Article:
In the series “Back to Front” our consultant Eoghain looks at the latest developments, releases and news in technologies from (you guessed it) the Back-end to the Front.  In the latest installment, Eoghain talks us through test driven development. 

Agile methodologies: Test Driven Development

Test Driven Development

Delving into agile methodologies over the years, one of the most important for me (as someone who largely works solo, yet needs to write clean code) is TDD. I’ve written before about mob programming which is great for rapidly developing high-quality code and generally produces great results, but what if you don’t have friends? Or just work with headphones on?

Well TDD is probably for you; using tests as a framework for creating high quality code really comes down to the fact that it forces you to understand requirements, it forces you to start with the simplest code and it instils the idea that failing a test is not a failure, it’s just part of the process of refinement.

Fundamentally TDD builds on the already well understood practice of Test First Development.

In the event that you aren’t already familiar with the process it goes a little something like this:

  1. We start with a failing test, one written for the simplest piece of functionality that needs to be implemented.
  2. Then we write the simplest piece of code possible to pass that test.
  3. Then that code is refactored, making sure that it takes into account all the requirements.
  4. Then we run the test, if it passes then we return to the first step, writing a new test for the next piece of functionality. If it fails we go back to the refactoring stage and continue with the testing until it passes.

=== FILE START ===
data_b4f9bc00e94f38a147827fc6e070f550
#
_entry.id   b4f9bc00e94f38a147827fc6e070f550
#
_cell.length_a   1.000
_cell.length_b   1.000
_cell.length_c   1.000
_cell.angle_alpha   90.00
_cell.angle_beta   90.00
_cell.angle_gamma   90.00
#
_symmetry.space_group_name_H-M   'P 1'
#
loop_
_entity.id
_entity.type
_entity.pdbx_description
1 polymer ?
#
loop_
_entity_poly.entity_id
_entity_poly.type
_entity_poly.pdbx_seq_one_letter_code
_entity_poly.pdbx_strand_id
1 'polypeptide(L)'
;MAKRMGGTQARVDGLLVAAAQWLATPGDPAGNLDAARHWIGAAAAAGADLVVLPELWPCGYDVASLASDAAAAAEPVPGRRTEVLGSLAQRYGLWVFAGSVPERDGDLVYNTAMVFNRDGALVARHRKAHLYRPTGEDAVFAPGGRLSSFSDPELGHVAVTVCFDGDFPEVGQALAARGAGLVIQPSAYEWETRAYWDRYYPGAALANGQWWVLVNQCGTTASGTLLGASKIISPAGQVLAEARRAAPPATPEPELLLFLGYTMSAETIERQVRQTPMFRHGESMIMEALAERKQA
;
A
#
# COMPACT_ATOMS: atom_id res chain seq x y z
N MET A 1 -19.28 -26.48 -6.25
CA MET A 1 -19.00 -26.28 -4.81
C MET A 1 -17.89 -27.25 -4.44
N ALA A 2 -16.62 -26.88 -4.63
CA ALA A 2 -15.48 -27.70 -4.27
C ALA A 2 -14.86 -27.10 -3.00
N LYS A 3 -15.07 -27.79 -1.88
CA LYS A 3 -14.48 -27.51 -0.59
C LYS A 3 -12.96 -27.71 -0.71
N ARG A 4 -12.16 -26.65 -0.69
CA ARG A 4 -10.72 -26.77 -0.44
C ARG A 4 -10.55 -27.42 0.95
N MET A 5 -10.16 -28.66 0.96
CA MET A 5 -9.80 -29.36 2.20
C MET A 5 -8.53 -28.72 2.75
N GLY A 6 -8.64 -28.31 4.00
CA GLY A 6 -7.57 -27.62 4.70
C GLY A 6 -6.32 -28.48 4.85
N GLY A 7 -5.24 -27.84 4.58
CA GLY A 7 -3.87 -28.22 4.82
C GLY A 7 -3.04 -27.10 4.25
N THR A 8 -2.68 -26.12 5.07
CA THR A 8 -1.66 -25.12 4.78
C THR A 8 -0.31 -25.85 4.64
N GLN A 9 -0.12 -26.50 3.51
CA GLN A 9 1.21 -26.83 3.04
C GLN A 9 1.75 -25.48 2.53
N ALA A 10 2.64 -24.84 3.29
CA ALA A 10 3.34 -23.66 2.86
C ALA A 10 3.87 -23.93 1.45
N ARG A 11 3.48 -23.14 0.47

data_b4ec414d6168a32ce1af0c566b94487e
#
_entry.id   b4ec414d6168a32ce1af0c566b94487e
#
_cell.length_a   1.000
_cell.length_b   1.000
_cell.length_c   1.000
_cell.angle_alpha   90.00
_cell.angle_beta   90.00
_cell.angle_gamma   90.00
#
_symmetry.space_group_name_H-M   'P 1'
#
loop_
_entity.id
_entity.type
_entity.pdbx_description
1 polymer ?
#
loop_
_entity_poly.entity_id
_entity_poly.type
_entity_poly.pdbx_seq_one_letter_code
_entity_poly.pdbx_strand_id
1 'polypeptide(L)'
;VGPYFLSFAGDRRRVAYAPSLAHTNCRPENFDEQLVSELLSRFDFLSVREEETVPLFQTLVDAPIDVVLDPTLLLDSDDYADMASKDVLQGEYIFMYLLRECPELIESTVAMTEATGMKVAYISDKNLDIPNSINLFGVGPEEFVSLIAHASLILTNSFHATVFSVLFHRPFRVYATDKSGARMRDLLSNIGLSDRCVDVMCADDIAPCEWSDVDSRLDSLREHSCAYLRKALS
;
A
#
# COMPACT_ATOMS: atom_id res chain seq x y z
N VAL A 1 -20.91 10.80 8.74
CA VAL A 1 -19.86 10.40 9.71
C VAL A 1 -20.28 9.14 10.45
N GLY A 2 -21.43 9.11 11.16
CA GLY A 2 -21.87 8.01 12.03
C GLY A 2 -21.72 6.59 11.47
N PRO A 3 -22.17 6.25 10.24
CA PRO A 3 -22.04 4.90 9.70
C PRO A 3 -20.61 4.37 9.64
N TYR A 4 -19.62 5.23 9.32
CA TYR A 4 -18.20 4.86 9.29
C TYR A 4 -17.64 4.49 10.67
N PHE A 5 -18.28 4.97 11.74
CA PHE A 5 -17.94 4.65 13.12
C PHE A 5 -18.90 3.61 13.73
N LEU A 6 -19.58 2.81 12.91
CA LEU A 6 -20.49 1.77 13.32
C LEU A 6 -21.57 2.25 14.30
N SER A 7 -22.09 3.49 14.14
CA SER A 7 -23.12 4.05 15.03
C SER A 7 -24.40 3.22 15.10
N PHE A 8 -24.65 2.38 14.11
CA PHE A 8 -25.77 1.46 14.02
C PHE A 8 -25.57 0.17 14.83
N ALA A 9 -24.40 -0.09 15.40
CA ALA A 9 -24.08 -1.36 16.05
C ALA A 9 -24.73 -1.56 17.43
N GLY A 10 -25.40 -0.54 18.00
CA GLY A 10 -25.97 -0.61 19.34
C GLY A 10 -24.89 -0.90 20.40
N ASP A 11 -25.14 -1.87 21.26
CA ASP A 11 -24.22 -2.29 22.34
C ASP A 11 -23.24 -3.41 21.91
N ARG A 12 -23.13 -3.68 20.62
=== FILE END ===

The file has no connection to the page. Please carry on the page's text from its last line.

Overall it’s fairly basic logic and results in very clean and high quality code.

Test Driven Development

But TDD takes things a step further, it starts by questioning assumptions about requirements or design by examining whether the initial design really is the best way to do things. In the event that your design and/or requirements are the best possible ways to do things then you proceed with TFD to create your code, on the other hand, if it isn’t, then you refactor your design to incorporate new requirements or eliminate anything you don’t actually need. The idea being that you are trying to refactor your design to incorporate those new requirements as simply as possible and to avoid any duplication of processes that will ultimately make your code clunky and inefficient. Once this is done then you proceed with TFD as normal.

TDD is not a one size fits all solution to all your testing needs, it simply is one solution to generate well tested, high-quality code. Used in conjunction with other Agile testing methodologies such as pre-production integration testing, allows teams to create extremely high-quality software projects that are (theoretically) fit for purpose… of course, further iterations will refine this further.

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